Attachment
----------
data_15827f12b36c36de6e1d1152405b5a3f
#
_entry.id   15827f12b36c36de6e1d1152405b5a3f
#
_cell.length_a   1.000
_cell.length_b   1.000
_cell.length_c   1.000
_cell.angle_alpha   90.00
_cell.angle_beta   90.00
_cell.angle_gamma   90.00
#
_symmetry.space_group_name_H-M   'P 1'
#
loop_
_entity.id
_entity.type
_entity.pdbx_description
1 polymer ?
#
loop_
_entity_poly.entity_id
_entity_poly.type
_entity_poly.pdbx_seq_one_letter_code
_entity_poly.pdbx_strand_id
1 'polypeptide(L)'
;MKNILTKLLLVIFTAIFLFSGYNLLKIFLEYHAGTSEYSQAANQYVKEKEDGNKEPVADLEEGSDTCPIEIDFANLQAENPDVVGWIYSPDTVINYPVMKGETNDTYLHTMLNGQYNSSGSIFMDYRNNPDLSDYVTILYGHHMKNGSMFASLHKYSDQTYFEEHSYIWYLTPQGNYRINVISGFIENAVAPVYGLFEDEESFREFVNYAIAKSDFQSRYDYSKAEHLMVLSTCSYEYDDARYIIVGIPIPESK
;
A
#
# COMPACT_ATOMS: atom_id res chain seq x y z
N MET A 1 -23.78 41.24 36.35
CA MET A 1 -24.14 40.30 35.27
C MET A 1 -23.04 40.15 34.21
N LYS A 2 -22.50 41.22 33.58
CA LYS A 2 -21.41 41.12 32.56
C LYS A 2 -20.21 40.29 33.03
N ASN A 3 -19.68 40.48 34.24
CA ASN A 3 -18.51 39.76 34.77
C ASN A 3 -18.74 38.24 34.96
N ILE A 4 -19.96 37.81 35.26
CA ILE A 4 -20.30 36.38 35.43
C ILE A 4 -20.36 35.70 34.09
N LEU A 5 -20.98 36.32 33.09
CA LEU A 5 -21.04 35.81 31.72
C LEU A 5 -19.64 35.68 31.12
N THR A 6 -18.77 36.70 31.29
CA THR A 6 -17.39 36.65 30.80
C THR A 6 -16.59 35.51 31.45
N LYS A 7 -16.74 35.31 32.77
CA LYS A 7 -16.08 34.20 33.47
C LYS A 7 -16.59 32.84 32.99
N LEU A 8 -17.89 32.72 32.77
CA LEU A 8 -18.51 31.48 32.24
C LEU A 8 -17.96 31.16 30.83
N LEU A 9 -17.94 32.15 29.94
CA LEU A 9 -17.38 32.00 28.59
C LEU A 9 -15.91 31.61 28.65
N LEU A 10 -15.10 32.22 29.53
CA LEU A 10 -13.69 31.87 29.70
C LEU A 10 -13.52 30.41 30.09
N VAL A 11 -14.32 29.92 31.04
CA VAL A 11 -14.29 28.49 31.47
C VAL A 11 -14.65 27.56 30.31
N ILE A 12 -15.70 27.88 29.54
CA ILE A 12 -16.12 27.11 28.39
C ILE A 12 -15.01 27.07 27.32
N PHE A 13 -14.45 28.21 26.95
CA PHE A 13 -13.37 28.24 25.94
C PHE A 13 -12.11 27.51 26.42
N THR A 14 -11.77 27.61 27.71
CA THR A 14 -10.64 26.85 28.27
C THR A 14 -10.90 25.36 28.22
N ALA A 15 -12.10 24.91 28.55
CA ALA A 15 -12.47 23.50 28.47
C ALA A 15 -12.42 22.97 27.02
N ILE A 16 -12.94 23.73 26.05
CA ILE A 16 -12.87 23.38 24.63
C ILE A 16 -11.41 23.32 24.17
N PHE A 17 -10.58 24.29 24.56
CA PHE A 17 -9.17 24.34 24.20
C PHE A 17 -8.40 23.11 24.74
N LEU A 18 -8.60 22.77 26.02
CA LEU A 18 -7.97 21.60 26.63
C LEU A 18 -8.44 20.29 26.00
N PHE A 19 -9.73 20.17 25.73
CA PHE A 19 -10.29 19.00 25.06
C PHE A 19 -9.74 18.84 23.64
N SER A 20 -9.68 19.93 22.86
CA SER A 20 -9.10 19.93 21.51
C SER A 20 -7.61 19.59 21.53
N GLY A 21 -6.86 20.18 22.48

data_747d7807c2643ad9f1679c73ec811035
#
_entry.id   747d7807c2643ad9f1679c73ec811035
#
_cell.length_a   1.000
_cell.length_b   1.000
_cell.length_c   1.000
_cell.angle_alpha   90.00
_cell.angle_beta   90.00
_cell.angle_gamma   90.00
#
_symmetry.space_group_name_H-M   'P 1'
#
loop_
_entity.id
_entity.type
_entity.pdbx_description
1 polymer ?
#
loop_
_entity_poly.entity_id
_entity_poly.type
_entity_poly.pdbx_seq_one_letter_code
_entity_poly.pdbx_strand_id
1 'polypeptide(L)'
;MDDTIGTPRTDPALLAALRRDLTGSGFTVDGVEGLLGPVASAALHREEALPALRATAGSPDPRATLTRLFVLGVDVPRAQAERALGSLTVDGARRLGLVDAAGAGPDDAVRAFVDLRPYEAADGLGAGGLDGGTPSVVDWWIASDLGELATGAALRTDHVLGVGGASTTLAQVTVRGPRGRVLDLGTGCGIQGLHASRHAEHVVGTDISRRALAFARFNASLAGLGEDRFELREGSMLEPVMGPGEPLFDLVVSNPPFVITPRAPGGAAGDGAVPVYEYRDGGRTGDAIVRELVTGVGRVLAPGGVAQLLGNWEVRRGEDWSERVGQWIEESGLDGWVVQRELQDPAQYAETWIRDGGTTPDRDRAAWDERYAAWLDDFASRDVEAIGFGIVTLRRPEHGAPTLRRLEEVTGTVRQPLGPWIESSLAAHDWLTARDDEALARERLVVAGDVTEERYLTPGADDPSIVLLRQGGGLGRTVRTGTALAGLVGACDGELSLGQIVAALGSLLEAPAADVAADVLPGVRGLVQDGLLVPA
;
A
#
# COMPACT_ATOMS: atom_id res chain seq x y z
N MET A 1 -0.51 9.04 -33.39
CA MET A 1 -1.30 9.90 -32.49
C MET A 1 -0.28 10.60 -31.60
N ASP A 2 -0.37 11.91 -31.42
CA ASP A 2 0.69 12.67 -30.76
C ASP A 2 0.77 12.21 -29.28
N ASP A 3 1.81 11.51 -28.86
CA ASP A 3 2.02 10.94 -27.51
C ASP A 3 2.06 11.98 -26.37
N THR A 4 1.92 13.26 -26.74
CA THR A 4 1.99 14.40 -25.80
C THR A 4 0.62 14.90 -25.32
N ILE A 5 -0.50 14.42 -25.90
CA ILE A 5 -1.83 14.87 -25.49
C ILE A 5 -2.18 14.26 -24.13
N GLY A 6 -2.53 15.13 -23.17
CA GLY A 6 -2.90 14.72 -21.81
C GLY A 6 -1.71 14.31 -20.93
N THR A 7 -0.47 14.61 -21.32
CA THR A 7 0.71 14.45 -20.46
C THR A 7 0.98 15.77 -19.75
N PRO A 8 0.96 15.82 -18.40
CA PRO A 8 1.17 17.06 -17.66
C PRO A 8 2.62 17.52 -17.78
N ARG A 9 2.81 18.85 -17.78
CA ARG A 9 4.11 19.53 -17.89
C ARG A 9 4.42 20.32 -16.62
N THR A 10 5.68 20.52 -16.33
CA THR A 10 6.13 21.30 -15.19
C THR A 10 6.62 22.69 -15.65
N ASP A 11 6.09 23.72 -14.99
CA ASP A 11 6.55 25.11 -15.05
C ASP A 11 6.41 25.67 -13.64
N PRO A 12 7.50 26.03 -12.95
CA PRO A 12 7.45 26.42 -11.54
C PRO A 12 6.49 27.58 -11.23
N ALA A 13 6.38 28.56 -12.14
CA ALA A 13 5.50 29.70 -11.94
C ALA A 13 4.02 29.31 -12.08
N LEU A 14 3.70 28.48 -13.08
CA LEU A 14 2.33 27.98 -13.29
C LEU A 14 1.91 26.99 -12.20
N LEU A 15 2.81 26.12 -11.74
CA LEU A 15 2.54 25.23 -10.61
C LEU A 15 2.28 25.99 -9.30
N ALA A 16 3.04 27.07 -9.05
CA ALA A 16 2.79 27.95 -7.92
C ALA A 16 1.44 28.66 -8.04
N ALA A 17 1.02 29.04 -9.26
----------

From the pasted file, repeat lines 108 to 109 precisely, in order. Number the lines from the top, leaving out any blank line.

_entity.pdbx_description
1 polymer ?